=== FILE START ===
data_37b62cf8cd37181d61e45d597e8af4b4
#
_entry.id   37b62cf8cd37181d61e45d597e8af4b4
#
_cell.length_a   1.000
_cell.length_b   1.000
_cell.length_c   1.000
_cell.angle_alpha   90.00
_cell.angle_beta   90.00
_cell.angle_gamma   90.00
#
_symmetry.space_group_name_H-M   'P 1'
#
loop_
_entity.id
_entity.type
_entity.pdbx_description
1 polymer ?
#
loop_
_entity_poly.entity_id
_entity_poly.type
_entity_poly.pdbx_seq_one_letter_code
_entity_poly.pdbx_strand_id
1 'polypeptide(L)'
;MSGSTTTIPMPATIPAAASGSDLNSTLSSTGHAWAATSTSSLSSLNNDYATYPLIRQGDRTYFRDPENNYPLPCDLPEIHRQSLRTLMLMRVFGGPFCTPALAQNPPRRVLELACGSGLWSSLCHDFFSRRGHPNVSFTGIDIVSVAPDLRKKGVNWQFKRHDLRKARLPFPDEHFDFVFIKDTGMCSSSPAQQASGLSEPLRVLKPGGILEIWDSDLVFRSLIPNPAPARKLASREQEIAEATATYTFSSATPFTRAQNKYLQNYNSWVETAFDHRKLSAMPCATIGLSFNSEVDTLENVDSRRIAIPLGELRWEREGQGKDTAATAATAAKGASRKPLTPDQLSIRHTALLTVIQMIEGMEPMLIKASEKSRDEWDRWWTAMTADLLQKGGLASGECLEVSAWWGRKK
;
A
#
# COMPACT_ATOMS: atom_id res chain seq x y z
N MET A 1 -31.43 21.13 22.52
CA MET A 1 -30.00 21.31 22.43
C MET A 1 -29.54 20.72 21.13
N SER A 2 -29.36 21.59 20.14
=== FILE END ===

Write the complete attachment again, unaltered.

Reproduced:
data_37b62cf8cd37181d61e45d597e8af4b4
#
_entry.id   37b62cf8cd37181d61e45d597e8af4b4
#
_cell.length_a   1.000
_cell.length_b   1.000
_cell.length_c   1.000
_cell.angle_alpha   90.00
_cell.angle_beta   90.00
_cell.angle_gamma   90.00
#
_symmetry.space_group_name_H-M   'P 1'
#
loop_
_entity.id
_entity.type
_entity.pdbx_description
1 polymer ?
#
loop_
_entity_poly.entity_id
_entity_poly.type
_entity_poly.pdbx_seq_one_letter_code
_entity_poly.pdbx_strand_id
1 'polypeptide(L)'
;MSGSTTTIPMPATIPAAASGSDLNSTLSSTGHAWAATSTSSLSSLNNDYATYPLIRQGDRTYFRDPENNYPLPCDLPEIHRQSLRTLMLMRVFGGPFCTPALAQNPPRRVLELACGSGLWSSLCHDFFSRRGHPNVSFTGIDIVSVAPDLRKKGVNWQFKRHDLRKARLPFPDEHFDFVFIKDTGMCSSSPAQQASGLSEPLRVLKPGGILEIWDSDLVFRSLIPNPAPARKLASREQEIAEATATYTFSSATPFTRAQNKYLQNYNSWVETAFDHRKLSAMPCATIGLSFNSEVDTLENVDSRRIAIPLGELRWEREGQGKDTAATAATAAKGASRKPLTPDQLSIRHTALLTVIQMIEGMEPMLIKASEKSRDEWDRWWTAMTADLLQKGGLASGECLEVSAWWGRKK
;
A
#
# COMPACT_ATOMS: atom_id res chain seq x y z
N MET A 1 -31.43 21.13 22.52
CA MET A 1 -30.00 21.31 22.43
C MET A 1 -29.54 20.72 21.13
N SER A 2 -29.36 21.59 20.14